24 HR Metrics to Track and Measure

To succeed in HR, a data-driven approach is essential. It can provide your organization with valuable insights related to job design, recruiting, compensation, employee training, and more. By tracking key HR metrics, you can see where your organization is strong and what needs improvement. Here are 24 valuable metrics that you should be measuring and analyzing.

Recruitment

People are the backbone of your organization. By recruiting the right talent, you can create a positive, productive workplace that allows for unparalleled success and growth. Onboarding is just as important, as new employees need to understand their roles to perform well. These metrics are great indicators of the strength of your hiring process.

Time to hire

Time to hire is the amount of time that passes between when a prospective candidate has been initially contacted by your company and when they accept a job offer. If your time to hire is too long, there are likely inefficiencies in your recruiting process.

Cost per hire

The total amount of money it costs to bring a new employee on board is known as cost per hire. This includes advertising expenses, relocation fees, and any other costs that come with filling a role. Cost per hire can help you create or track your recruiting budget and determine whether or not you’re overspending.

Employee turnover

Employee turnover measures the number of employees who leave your company voluntarily or involuntarily during a certain time period. High employee turnover is a strong sign of poor recruiting and onboarding decisions. Since it’s more expensive to hire new employees than to keep current ones, a low turnover rate is imperative.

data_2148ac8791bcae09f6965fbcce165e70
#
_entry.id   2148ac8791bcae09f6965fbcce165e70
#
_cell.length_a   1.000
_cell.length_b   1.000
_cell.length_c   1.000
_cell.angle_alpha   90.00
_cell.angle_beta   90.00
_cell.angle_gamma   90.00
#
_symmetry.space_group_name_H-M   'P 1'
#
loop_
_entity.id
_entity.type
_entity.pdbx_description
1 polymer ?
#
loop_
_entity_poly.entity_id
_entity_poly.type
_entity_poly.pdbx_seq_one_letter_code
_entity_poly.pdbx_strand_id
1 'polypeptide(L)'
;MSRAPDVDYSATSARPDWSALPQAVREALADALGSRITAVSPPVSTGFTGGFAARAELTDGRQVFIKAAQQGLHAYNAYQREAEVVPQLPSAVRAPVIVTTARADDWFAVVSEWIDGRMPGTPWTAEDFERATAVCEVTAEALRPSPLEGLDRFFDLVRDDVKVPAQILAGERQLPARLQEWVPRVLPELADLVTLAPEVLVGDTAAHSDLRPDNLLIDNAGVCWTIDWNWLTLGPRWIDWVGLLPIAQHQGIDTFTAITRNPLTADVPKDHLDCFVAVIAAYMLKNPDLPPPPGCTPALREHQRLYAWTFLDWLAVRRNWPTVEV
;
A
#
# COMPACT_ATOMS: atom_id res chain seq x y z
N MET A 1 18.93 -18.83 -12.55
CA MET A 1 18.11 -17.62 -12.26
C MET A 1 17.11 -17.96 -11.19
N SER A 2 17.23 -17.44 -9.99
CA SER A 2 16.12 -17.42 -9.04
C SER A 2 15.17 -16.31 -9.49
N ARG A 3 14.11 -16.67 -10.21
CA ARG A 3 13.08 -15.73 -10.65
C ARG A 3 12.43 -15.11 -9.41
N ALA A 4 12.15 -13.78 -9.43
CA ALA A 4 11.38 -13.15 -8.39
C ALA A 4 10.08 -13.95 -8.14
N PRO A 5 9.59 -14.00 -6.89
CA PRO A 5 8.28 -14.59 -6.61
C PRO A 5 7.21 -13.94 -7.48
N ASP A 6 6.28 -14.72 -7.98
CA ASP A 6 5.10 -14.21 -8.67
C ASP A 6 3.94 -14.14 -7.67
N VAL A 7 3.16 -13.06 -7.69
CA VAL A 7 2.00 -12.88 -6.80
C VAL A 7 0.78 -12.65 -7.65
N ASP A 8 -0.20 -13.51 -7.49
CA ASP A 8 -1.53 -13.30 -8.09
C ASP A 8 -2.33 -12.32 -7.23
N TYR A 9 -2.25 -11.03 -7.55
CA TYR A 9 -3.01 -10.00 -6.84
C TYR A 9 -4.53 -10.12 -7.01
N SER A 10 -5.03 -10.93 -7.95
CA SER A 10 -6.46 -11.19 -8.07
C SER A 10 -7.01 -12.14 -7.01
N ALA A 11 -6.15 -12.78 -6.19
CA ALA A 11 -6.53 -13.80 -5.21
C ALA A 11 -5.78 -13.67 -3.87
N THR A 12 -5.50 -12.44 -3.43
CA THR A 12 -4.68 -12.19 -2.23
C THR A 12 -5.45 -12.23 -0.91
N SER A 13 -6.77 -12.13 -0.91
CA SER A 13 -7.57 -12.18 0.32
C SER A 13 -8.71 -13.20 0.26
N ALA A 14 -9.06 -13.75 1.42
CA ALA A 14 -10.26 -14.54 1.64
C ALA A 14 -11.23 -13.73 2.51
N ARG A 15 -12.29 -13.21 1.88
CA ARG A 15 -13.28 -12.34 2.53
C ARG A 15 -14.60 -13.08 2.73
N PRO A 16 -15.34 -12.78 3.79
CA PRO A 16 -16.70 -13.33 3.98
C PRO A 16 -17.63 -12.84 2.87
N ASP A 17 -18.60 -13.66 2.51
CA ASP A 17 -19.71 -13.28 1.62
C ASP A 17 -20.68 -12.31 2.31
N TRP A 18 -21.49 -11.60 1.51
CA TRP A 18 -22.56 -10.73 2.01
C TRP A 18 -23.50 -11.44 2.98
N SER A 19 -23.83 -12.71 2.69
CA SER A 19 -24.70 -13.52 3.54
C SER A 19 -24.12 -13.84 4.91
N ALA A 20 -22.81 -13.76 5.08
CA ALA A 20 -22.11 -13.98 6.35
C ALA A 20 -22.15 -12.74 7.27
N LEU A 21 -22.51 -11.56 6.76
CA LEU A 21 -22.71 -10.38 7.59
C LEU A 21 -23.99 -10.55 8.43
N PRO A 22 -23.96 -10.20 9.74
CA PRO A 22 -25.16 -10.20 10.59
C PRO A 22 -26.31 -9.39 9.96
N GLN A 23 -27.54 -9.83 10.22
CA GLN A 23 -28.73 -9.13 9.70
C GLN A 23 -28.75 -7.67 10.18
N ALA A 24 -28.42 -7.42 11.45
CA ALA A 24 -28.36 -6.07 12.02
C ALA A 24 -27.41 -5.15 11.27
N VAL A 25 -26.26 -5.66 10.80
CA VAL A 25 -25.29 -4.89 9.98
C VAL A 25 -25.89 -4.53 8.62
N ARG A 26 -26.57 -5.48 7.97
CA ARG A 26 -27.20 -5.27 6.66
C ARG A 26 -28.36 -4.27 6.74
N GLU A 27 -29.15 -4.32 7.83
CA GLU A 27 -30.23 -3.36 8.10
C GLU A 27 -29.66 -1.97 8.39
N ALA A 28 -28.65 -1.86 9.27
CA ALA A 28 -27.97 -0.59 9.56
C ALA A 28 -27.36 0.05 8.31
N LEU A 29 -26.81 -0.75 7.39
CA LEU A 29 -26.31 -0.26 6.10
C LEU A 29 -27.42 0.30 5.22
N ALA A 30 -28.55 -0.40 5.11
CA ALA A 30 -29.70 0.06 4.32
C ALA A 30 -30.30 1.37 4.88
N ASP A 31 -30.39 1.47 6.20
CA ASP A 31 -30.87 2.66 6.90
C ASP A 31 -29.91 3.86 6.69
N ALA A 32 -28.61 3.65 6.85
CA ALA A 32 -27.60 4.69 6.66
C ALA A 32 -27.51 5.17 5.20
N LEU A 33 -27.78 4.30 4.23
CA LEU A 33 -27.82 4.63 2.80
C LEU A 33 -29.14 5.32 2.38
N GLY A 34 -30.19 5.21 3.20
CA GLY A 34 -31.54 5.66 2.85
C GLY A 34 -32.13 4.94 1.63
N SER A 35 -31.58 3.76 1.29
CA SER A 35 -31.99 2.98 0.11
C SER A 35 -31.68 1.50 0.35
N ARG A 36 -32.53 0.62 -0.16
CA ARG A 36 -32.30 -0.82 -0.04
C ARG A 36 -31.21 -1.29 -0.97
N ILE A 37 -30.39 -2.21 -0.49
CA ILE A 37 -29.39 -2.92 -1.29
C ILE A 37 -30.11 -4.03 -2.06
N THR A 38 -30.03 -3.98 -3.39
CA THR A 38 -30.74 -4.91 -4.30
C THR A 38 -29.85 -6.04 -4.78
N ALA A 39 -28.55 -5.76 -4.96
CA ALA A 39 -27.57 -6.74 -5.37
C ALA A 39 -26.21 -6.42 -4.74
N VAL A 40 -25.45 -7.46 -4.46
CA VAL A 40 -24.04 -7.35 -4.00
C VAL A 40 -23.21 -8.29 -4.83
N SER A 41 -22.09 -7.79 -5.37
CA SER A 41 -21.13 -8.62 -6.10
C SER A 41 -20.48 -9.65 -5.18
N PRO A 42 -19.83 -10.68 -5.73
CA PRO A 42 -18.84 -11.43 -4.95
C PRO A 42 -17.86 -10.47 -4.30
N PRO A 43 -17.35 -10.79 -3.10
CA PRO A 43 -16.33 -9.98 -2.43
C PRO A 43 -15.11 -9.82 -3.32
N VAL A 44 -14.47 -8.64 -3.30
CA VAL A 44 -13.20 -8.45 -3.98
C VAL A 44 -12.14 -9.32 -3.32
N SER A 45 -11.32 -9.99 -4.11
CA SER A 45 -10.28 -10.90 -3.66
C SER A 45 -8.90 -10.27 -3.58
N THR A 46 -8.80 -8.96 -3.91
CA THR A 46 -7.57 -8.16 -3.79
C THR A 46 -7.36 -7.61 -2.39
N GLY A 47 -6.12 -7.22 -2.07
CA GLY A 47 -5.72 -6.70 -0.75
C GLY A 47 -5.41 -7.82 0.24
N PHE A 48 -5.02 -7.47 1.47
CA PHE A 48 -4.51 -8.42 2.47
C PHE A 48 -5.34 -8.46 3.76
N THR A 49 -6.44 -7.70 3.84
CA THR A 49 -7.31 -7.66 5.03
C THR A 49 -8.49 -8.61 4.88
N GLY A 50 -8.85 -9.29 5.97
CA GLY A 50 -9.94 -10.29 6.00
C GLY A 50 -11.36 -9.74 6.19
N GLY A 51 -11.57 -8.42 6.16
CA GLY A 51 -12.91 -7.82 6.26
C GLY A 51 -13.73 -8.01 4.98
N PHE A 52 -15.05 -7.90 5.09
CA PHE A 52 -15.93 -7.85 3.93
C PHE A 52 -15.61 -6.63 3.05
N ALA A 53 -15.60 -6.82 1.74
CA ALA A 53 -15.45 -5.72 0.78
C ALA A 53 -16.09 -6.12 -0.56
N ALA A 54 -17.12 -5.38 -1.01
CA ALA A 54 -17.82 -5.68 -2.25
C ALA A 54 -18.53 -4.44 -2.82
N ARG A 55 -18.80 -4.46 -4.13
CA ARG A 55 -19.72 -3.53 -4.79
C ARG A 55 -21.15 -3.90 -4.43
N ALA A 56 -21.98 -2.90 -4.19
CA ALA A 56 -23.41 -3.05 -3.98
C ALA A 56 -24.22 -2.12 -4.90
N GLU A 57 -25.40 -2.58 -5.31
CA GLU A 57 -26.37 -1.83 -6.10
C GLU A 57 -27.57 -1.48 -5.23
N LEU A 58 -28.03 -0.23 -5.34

New hire failure rates

The best way to figure out whether or not your new hires are working out is to calculate new hire failure rates. While there are a variety of reasons new hires may fail, the most common ones include a lack of the right skills for the job, no motivation to excel, and issues accepting feedback. A high new hire failure rate may indicate issues with your recruiting efforts.

Time since last promotion

Time since last promotion looks at the number of months since an employee’s last promotion within your organization. It’s crucial to consider if you’d like to keep employees satisfied and increase retention rates. If an employee hasn’t been promoted in quite some time, they may be tempted to look for a new position outside of your company.